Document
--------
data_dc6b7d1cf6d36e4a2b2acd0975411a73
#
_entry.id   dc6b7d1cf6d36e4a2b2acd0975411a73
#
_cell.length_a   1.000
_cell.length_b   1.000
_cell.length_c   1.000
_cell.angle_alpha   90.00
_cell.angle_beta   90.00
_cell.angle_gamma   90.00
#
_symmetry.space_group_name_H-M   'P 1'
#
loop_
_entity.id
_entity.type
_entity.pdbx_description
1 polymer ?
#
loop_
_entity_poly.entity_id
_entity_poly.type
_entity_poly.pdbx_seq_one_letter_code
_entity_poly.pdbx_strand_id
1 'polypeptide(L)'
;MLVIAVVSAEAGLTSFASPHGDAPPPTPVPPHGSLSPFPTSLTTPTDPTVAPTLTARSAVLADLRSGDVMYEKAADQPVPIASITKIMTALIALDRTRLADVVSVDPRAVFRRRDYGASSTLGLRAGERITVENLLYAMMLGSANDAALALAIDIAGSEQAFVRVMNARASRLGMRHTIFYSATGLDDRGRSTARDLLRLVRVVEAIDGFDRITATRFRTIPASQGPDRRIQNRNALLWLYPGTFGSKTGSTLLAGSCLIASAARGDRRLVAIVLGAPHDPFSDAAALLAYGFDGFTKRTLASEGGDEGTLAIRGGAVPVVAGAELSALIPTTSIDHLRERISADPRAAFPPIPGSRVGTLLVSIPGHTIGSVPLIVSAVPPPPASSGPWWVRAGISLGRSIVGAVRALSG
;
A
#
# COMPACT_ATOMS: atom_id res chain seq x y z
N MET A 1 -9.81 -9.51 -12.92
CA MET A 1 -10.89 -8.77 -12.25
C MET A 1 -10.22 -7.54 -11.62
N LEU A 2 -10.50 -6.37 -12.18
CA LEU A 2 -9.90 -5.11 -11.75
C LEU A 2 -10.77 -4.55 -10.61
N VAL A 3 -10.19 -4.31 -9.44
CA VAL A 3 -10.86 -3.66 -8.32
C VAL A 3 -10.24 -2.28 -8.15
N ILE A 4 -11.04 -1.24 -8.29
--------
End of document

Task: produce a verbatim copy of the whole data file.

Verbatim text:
data_dc6b7d1cf6d36e4a2b2acd0975411a73
#
_entry.id   dc6b7d1cf6d36e4a2b2acd0975411a73
#
_cell.length_a   1.000
_cell.length_b   1.000
_cell.length_c   1.000
_cell.angle_alpha   90.00
_cell.angle_beta   90.00
_cell.angle_gamma   90.00
#
_symmetry.space_group_name_H-M   'P 1'
#
loop_
_entity.id
_entity.type
_entity.pdbx_description
1 polymer ?
#
loop_
_entity_poly.entity_id
_entity_poly.type
_entity_poly.pdbx_seq_one_letter_code
_entity_poly.pdbx_strand_id
1 'polypeptide(L)'
;MLVIAVVSAEAGLTSFASPHGDAPPPTPVPPHGSLSPFPTSLTTPTDPTVAPTLTARSAVLADLRSGDVMYEKAADQPVPIASITKIMTALIALDRTRLADVVSVDPRAVFRRRDYGASSTLGLRAGERITVENLLYAMMLGSANDAALALAIDIAGSEQAFVRVMNARASRLGMRHTIFYSATGLDDRGRSTARDLLRLVRVVEAIDGFDRITATRFRTIPASQGPDRRIQNRNALLWLYPGTFGSKTGSTLLAGSCLIASAARGDRRLVAIVLGAPHDPFSDAAALLAYGFDGFTKRTLASEGGDEGTLAIRGGAVPVVAGAELSALIPTTSIDHLRERISADPRAAFPPIPGSRVGTLLVSIPGHTIGSVPLIVSAVPPPPASSGPWWVRAGISLGRSIVGAVRALSG
;
A
#
# COMPACT_ATOMS: atom_id res chain seq x y z
N MET A 1 -9.81 -9.51 -12.92
CA MET A 1 -10.89 -8.77 -12.25
C MET A 1 -10.22 -7.54 -11.62
N LEU A 2 -10.50 -6.37 -12.18
CA LEU A 2 -9.90 -5.11 -11.75
C LEU A 2 -10.77 -4.55 -10.61
N VAL A 3 -10.19 -4.31 -9.44
CA VAL A 3 -10.86 -3.66 -8.32
C VAL A 3 -10.24 -2.28 -8.15
N ILE A 4 -11.04 -1.24 -8.29